Looking Back At Civics
Many years ago, back when the earth’s crust had barely cooled and politics was known as the infernal pit it is, there was a course taught in schools. It was called CIVICS. It was defined as the social science of municipal affairs. It was a class where you learned what your government did and how its job was done.
Now the government doesn’t want you to know how things are done.
Don’t believe it? Who controls the standards for academic curricula nationwide? The U.S. Department of Education does. Who developed it? A Technocrat named Jimmy Carter turned the Department of Education into a cabinet level program meaning only people involved in the field may have a say in the development of programs. If they decide you need more time on math and the sciences, you’ll spend more academic time stressing math and the sciences. That means you’ll spend less and less time, or maybe NO time in a school day learning how the people controlling your fate and destiny are doing their jobs. Those jobs are specifically designed to keep those specific people in their jobs. They aren’t required to think beyond their specialties.
You must go with the game-plan they develop and matters to them; not what matters to you. And it’s in that spirit I’d like to inform you of a few things.
When that crust formed over the earth in my youth, we were taught certain things. One was what our government was put in place to do for us. We were taught that the really old guys, or Founding Fathers, personally risked everything they possessed (their lives as well because they were seen as traitors to the Crown)to try to make a better world for the children to come living within the borders of the colonies soon to become the United States. They saw their responsibility to leave their progeny a world free of monarchical obstinacy in their edicts and control. The forefathers risk everything to assure WE all had something special in the future: Freedom.
Senators and representatives, were elected from the general populace to represent the people in each state. Each state was considered a sovereign entity unto itself. It was recognized as individual but could participate in the Congress as representatives of (and thus a part of the whole) people exhibiting the particular character and culture of that state. But the key was they represented a separate, sovereign state with rights afforded it by: “the powers not delegated to the United States by the Constitution, nor prohibited by it to the States, are reserved to the States respectively, or to the people”. (10th Amendment to the U.S. Constitution)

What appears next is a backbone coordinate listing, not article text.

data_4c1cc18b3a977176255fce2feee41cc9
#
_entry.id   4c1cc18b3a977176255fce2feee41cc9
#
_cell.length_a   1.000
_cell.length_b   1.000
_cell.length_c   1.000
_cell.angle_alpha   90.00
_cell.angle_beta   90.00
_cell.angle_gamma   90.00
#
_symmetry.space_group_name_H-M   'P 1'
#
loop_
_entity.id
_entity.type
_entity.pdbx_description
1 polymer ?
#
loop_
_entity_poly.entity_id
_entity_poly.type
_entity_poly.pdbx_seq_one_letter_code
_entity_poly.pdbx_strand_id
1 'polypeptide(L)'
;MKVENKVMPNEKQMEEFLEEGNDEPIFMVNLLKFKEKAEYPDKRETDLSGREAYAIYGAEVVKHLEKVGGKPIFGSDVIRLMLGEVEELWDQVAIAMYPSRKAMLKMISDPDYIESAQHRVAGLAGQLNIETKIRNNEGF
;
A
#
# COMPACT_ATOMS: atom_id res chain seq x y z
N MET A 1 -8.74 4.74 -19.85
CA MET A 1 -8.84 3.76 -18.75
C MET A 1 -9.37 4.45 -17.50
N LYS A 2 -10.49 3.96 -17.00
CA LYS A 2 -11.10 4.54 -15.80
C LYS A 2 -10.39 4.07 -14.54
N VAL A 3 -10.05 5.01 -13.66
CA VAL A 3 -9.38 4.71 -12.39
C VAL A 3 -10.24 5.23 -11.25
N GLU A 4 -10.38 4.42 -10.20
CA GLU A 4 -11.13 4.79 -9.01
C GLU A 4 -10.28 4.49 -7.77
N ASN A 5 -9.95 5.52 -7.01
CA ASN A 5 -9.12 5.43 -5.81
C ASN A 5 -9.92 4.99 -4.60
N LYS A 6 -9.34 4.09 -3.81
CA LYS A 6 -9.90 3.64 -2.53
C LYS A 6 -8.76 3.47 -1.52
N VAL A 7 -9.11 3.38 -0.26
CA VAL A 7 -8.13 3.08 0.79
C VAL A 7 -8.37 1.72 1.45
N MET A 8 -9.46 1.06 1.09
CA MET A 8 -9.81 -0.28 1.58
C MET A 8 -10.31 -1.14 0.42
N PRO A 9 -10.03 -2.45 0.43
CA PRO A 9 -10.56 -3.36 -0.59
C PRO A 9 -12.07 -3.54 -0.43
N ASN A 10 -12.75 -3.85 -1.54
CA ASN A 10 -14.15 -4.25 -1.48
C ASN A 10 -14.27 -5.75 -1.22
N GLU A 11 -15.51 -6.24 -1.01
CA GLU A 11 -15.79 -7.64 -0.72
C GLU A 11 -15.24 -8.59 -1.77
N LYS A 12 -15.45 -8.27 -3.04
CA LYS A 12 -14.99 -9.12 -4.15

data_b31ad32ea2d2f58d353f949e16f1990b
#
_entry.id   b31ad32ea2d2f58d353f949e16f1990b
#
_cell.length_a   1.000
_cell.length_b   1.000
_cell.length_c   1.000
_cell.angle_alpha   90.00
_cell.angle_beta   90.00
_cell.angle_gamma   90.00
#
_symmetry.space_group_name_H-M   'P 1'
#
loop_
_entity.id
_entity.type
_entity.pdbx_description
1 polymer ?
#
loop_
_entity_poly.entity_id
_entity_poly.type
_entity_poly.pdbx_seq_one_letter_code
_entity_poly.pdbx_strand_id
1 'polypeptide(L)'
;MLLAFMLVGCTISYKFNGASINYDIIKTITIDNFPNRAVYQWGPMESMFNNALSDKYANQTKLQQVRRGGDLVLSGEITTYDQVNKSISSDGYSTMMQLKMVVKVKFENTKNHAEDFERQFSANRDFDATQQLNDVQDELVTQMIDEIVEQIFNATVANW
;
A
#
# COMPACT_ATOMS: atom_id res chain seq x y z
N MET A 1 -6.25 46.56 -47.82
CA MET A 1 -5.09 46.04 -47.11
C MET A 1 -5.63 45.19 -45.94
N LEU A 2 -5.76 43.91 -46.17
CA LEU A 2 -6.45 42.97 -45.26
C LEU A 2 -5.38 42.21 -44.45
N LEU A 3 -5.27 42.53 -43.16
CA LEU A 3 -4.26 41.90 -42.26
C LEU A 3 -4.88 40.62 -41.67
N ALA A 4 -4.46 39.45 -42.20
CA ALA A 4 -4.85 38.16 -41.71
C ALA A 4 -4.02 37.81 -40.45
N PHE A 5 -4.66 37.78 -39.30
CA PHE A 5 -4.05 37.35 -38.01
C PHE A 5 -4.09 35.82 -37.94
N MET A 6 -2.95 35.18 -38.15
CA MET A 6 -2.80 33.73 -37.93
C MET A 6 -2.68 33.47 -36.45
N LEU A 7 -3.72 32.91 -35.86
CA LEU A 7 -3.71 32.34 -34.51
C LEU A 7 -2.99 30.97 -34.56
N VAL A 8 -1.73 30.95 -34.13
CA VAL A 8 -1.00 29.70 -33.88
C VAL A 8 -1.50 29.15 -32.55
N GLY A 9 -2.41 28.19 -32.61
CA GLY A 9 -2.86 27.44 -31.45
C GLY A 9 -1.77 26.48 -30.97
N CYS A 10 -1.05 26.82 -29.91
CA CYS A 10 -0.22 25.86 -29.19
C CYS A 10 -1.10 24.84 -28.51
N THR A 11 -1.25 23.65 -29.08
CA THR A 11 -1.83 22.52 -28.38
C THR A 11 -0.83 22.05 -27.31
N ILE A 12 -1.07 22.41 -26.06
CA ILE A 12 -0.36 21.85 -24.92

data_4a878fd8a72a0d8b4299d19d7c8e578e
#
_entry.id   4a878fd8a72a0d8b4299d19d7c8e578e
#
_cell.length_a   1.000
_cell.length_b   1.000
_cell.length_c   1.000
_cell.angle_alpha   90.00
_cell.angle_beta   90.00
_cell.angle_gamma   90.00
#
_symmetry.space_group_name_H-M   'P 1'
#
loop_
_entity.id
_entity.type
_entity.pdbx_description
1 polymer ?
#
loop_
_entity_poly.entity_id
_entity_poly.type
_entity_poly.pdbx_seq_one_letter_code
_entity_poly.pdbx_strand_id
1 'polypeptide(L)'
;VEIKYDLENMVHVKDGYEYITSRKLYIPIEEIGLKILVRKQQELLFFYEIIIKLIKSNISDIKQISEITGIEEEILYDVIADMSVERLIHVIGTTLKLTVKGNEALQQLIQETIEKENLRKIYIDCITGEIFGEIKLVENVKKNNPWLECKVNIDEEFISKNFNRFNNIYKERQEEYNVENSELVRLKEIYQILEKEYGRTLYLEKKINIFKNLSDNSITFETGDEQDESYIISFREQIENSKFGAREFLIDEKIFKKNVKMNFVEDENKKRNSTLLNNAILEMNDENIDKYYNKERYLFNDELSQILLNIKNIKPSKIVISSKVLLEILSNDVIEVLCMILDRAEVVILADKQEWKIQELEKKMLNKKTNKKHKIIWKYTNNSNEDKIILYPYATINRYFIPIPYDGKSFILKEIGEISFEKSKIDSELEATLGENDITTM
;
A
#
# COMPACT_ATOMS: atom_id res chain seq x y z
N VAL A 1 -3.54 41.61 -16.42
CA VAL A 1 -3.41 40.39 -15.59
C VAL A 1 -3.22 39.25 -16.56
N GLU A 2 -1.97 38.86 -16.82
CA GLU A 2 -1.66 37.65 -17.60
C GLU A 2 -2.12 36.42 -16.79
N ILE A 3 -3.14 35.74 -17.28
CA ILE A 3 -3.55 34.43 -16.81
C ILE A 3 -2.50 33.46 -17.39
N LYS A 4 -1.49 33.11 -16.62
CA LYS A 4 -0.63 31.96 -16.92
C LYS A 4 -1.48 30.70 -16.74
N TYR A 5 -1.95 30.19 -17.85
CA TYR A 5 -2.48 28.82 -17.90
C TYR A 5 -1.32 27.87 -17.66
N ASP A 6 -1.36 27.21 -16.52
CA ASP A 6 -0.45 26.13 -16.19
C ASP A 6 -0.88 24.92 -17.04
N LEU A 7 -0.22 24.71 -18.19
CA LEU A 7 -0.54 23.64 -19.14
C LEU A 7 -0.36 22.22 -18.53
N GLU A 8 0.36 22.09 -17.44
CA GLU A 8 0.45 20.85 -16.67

The people sent to Congress were the representatives of the people of their state; not the United States as a whole. Or, at least that’s how it was once taught.
Now we see a different curricula. It’s one where the United States is alleged to be sovereign over all its people (subjects?) The states have a secondary, subservient role in representation, government and control of policy affecting the populace. Senators and Representatives are no longer representatives of their states; they now work for the government. The people are the plate under a seven layer cake. We support everything and get no appreciation for it.
Where these people were once sent to Washington D.C. to get the best deal they could for their specific constituencies, they now find themselves working for the Federal Government and selectively being allotted funds for projects in their districts. They now call this “pork barrel politics” and vilify the efforts as chasing “earmarks”. Earmarks have become the latest bugaboo as though it’s a bad thing. When I was a kid it was what we sent them there to get: “the best deal they could for their specific constituencies”.
Now we say that’s bad.
Of course it is if government controls you and you no longer control government. People like Barack Obama and other Progressive/Socialist/Marxist/Governmentalist, micro-minded wannabe monarchists want to control everything because they know best how to run everything. Look how well they’ve done it so far.
Think about it.
Thanks for listening.